A clearer picture


The Sandy Hook report released by state prosecutors on Nov. 25 depicts an appropriate police response and gross parental negligence.

Prosecutors made findings public on Nov. 25 in closing the case on the Newtown tragedy of last December. Release of Sandy Hook reports has been a hot topic, partly due to the question of whether law enforcement responded suitably. Police operations during other comparable tragedies have justly received criticism for delays — particularly at Columbine, or the Cheshire home invasion.

But based on details provided, officers first arriving at Sandy Hook reacted as well as possible given limited knowledge of what was unfolding inside. Reportedly, police entered the school about six minutes after arrival. Minor postponement was necessary to gather tactical info. For instance, responders were unsure whether the building had been booby-trapped, or whether there were multiple gunmen, and understandably did not want to rush in without a clearer picture of what violent forces they might encounter.

Reports indicate that Lanza killed himself after spotting two officers in Sandy Hook. His suicide, the end of the rampage, occurred just 15 minutes after he blasted out a school window to force an entrance. A prompt, well-reasoned response by local police likely saved lives on Dec. 14, 2012.

One shocking takeaway from the prosecution’s report is how badly Lanza’s family mishandled the abnormally troubled boy. Having grown up with patent mental illnesses and stifling social phobias, Lanza, by age 20 in 2012, was demonstrating symptoms of unusual severity. He allowed nobody into his bedroom, disliked touching doorknobs, changed clothes numerous times daily, and required that his food be served in certain arranged patterns. His relationship with his mother Nancy (with whom he lived, though largely separated from her in their spacious home) had devolved to the point where, for weeks prior Dec. 14, he communicated with her only via email. He became obsessed with large-scale killings and collected books, photos, articles, footage and violent video games on the subject, even compiling a spreadsheet that ranked mass murderers.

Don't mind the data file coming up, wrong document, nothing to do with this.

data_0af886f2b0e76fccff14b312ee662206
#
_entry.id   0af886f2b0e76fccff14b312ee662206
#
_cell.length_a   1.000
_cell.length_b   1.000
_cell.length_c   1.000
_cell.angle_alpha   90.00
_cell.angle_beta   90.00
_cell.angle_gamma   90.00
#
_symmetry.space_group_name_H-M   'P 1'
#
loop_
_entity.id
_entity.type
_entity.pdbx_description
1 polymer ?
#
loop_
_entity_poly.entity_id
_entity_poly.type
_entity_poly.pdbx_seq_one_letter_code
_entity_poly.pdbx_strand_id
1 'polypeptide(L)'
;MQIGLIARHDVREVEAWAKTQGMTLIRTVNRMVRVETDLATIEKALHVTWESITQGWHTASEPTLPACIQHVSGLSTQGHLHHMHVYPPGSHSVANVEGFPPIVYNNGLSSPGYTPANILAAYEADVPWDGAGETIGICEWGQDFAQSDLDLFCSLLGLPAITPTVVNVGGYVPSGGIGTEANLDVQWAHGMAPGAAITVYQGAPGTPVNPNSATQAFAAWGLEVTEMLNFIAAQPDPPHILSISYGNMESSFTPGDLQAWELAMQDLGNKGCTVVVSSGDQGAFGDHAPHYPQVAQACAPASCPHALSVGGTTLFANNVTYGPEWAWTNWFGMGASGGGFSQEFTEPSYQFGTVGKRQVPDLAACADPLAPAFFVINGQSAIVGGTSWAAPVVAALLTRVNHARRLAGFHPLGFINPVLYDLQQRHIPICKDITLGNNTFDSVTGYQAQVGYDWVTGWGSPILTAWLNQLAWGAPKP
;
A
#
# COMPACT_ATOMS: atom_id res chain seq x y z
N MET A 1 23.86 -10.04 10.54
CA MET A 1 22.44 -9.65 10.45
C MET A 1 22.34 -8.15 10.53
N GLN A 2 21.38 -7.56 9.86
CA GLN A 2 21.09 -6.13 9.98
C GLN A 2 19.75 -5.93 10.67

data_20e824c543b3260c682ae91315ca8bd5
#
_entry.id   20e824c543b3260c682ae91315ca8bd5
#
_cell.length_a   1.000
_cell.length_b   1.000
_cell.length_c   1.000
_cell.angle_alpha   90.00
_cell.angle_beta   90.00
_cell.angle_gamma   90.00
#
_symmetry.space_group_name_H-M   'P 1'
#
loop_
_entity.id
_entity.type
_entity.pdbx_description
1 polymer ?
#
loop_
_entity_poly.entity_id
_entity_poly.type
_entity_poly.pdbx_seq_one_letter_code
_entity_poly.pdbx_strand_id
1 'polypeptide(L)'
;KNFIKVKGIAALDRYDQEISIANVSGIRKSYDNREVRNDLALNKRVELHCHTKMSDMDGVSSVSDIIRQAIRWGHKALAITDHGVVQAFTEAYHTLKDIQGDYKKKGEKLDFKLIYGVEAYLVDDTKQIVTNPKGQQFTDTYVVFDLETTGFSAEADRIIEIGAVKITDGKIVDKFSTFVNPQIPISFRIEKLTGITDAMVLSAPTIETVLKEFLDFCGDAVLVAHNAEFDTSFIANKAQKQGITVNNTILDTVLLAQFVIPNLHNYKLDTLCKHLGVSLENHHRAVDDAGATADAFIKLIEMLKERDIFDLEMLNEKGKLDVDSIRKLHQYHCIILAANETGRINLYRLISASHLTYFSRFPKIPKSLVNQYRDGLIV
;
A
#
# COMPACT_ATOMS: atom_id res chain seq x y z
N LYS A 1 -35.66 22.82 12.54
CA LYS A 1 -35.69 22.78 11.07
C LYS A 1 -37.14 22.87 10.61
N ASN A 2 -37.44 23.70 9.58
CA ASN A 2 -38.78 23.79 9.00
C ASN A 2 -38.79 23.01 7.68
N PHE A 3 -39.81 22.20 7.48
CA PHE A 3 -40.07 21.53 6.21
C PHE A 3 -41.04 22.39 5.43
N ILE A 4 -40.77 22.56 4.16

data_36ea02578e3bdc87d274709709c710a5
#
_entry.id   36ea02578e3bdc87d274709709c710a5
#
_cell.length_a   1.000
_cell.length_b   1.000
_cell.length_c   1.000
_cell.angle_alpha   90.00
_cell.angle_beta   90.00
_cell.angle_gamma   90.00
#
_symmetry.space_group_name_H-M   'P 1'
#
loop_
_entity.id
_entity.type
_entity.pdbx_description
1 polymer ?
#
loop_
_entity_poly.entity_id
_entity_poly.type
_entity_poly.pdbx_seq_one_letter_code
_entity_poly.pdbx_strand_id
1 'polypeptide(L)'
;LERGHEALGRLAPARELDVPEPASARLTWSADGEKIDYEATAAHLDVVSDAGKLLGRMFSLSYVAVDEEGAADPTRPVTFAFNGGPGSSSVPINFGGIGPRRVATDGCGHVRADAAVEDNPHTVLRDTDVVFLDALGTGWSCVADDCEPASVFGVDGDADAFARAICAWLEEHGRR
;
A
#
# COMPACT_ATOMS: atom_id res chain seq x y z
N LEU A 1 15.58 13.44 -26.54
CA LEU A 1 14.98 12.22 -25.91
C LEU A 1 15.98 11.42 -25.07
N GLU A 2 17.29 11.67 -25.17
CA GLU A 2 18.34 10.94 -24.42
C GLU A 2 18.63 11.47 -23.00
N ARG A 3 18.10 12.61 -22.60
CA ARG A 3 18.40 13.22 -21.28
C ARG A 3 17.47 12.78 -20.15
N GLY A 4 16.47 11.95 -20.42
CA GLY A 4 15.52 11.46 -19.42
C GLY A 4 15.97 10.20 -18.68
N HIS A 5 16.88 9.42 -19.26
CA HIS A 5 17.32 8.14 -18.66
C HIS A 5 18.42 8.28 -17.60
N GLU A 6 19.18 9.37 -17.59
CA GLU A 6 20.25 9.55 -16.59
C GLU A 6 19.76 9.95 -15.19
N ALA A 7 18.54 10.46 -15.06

Why was he not taken for more psychiatric help? Perhaps his family did not understand his problems. Perhaps they found his ailments too taboo or tiring to address. Whatever the reason, a troubled mind was left to degenerate, practically alone, amidst an atmosphere of violence.

Despite many red flags that her son suffered from a disturbed mind, Nancy Lanza maintained a household replete with guns and ammo. Reportedly, she and her son frequented shooting ranges together. For Christmas 2012, she had planned to gift him a pistol normally carried by soldiers of the Czech army. Photos released from the Lanza home depict an alarming setting in which a veritable stockpile of firearms and bullets were distributed among unlocked closets and drawers — readily available.

Although stricter gun-storage laws passed in Connecticut after Newtown are necessary regulations, police cannot realistically inspect each home for compliance. Consequently, that Nancy too was a victim of Lanza’s killing spree is sadly symbolic of a lack of oversight that helped lead to Sandy Hook. Gun-owners like she must store weapons securely, so that firearms do not fall into the possession of individuals who might misuse them, such as people significantly affected by mental illness or instability.

Police responded swiftly and admirably to Sandy Hook. Where costly delays occurred were at the Lanza household, over the years, in which a family somehow could not find time to take proper care of a troubled, violence-minded child.



Back to Editorials || Back To Top

Latest Comments